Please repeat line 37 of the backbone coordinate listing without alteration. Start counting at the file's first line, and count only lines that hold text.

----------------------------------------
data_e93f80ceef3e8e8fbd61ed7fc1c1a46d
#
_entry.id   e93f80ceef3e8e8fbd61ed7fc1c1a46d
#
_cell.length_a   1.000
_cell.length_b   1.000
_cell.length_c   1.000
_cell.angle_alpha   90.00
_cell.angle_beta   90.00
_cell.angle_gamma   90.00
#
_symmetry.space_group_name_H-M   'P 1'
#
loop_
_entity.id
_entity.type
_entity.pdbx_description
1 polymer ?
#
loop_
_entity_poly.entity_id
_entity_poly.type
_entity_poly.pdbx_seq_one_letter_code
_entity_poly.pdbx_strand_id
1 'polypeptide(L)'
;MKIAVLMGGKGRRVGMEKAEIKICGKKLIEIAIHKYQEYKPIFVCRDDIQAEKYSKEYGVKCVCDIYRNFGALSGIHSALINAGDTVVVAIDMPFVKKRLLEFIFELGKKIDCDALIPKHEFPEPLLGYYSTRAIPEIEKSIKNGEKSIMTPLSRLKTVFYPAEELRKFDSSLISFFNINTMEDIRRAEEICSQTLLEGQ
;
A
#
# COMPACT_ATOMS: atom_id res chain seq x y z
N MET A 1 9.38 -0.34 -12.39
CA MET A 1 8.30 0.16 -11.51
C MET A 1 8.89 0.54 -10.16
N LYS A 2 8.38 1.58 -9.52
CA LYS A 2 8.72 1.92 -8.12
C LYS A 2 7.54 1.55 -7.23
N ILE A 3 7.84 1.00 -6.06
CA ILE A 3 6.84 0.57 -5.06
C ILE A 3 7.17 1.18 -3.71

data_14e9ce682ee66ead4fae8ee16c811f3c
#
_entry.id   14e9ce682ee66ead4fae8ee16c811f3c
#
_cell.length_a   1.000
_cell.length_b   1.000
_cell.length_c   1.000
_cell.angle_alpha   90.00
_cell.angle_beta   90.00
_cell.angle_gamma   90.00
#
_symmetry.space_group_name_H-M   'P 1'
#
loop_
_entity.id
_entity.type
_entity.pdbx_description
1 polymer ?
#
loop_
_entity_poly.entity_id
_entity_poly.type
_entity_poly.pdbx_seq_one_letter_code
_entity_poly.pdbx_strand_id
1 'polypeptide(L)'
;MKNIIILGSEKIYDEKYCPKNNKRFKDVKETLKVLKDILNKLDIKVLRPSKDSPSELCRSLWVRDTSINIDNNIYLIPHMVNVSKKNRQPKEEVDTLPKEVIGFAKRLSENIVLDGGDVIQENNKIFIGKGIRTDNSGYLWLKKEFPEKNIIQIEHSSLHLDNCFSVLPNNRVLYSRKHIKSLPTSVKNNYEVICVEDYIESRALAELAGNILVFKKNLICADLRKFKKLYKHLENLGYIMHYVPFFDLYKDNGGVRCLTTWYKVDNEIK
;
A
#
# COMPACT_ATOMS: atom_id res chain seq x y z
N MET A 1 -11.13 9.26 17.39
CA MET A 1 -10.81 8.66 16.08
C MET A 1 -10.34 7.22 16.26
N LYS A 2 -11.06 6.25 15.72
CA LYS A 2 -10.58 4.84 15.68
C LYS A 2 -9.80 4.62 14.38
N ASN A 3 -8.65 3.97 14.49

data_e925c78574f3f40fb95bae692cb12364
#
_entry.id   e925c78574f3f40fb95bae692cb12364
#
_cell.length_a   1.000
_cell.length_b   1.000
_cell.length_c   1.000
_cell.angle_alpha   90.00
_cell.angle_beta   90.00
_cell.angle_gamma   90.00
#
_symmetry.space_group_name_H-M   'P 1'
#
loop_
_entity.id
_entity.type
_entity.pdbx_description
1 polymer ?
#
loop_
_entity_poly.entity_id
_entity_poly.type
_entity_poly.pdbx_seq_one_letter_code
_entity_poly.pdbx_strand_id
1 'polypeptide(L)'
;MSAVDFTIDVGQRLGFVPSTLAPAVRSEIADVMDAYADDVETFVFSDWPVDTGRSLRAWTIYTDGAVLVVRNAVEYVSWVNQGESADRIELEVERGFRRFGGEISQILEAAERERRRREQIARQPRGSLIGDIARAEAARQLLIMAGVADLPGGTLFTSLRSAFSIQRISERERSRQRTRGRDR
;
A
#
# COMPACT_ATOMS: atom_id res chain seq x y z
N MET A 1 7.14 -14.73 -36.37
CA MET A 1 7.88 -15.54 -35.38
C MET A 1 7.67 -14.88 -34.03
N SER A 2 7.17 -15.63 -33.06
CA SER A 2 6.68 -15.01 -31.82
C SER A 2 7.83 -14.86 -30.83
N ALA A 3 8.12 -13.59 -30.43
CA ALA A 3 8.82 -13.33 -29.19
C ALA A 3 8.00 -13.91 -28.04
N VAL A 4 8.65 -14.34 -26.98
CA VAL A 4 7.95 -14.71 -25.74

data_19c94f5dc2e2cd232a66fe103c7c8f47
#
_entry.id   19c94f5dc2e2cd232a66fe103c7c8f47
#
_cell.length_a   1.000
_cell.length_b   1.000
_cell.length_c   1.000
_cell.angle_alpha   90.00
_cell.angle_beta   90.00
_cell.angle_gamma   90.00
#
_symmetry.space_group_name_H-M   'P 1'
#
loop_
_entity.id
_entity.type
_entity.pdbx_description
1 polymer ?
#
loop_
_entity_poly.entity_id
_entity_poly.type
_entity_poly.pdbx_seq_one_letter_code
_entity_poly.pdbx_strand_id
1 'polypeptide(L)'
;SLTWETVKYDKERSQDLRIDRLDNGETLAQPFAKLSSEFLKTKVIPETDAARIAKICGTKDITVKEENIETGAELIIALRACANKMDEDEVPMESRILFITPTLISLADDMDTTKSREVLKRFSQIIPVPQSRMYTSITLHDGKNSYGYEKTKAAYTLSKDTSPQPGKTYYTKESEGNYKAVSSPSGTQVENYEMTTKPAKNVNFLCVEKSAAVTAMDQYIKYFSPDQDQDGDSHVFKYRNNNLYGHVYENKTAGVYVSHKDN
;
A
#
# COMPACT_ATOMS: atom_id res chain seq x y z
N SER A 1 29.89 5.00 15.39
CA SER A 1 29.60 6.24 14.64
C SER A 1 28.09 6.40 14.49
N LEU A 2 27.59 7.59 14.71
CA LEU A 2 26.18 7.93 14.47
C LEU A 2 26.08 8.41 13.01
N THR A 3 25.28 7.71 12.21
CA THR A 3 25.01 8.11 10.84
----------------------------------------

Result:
N ILE A 3 7.84 1.00 -6.06